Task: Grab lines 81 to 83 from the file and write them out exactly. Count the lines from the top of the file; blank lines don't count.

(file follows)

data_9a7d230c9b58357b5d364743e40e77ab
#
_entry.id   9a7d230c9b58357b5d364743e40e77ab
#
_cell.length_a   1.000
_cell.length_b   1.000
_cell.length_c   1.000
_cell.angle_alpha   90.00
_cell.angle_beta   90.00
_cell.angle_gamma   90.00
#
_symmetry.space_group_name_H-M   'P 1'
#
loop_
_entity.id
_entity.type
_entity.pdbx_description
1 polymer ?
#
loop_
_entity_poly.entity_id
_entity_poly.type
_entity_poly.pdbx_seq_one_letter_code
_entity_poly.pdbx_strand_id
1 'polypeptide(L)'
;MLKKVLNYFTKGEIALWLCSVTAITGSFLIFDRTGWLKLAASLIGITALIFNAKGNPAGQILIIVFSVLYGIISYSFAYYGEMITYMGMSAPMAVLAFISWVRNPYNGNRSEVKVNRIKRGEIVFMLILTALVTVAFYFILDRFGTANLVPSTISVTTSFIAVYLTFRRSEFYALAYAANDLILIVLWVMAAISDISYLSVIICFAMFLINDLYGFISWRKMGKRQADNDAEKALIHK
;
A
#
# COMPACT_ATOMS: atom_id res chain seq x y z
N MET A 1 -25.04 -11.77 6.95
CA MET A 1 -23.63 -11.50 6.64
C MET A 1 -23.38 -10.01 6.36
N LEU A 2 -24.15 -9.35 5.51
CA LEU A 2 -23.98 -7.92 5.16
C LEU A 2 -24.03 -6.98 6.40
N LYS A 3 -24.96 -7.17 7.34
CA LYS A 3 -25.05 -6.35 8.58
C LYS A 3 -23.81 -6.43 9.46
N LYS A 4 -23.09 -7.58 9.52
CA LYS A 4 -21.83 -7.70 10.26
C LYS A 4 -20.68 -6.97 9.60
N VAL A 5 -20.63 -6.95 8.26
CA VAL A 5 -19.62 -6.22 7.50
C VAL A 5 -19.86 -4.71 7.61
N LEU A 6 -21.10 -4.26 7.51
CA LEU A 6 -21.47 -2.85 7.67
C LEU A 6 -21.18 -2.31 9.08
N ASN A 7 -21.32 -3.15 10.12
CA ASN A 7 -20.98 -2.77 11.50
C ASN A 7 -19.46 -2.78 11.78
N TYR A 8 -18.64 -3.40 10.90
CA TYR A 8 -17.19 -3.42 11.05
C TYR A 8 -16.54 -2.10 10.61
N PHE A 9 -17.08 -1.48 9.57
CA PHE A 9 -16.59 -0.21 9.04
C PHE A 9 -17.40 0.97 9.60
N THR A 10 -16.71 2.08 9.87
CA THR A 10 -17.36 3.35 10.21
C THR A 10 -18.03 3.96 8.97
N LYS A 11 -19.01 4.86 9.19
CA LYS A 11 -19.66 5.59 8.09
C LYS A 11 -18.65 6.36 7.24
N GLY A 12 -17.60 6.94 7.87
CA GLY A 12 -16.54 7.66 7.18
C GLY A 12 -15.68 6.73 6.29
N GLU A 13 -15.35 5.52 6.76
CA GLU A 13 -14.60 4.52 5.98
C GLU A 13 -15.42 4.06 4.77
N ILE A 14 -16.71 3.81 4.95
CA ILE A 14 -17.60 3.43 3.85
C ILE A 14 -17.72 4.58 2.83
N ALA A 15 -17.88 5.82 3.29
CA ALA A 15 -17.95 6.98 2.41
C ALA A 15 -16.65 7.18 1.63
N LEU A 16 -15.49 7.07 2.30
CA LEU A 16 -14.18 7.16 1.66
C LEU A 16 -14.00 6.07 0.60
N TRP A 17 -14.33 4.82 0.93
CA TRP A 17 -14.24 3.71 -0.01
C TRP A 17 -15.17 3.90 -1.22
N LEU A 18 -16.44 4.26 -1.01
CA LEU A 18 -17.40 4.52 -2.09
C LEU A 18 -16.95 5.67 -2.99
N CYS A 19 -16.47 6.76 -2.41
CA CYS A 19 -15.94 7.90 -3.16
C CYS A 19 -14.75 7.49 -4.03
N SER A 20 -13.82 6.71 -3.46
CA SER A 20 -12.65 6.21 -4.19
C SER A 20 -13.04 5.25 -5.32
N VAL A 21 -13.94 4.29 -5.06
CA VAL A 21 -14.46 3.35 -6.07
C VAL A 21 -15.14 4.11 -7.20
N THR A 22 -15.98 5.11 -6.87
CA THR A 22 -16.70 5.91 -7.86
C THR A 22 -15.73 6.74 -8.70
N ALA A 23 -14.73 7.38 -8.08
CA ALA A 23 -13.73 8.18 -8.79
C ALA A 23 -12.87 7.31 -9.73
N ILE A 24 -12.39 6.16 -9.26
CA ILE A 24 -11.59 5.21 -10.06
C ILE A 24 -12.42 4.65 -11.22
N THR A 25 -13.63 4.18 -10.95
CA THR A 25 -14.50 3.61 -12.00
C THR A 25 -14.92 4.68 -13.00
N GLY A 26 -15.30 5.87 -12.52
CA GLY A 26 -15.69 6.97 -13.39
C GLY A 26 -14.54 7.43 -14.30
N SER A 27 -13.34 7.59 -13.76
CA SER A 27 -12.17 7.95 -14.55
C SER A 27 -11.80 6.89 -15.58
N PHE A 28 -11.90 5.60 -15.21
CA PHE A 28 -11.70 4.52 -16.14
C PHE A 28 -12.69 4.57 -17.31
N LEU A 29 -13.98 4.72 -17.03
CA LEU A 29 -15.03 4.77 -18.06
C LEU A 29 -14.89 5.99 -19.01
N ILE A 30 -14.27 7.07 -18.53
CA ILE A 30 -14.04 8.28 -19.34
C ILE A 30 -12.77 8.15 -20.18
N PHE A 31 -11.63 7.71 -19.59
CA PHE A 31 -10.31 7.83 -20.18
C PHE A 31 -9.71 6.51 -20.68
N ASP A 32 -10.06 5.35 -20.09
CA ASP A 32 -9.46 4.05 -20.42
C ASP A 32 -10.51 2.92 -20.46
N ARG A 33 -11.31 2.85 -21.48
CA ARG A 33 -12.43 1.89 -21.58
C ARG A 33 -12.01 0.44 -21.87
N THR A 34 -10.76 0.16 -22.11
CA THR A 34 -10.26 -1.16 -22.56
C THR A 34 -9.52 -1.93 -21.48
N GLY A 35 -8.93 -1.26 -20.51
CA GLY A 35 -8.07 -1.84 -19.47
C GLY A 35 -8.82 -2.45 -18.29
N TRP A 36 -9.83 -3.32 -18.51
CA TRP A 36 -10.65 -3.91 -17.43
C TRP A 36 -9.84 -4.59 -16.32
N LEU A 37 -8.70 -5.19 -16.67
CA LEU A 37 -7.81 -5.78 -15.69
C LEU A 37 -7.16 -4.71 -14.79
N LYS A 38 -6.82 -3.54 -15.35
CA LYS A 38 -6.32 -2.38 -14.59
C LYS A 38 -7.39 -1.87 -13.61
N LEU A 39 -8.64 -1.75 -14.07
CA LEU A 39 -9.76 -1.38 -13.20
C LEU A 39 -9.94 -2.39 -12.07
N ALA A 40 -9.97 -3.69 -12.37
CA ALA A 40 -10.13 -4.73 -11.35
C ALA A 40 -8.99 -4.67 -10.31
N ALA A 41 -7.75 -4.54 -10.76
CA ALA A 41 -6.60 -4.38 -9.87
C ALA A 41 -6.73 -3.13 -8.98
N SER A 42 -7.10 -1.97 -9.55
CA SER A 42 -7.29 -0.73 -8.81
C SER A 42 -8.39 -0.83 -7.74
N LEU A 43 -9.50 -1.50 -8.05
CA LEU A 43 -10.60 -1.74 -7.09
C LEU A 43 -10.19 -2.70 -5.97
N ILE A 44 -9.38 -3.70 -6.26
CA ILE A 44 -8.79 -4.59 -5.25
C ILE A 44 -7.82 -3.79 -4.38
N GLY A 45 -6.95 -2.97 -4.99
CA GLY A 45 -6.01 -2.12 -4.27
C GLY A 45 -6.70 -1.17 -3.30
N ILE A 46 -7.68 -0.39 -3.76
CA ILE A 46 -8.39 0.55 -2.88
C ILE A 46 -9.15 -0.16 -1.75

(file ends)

C TRP A 17 -15.17 3.90 -1.22
N LEU A 18 -16.44 4.26 -1.01
CA LEU A 18 -17.40 4.52 -2.09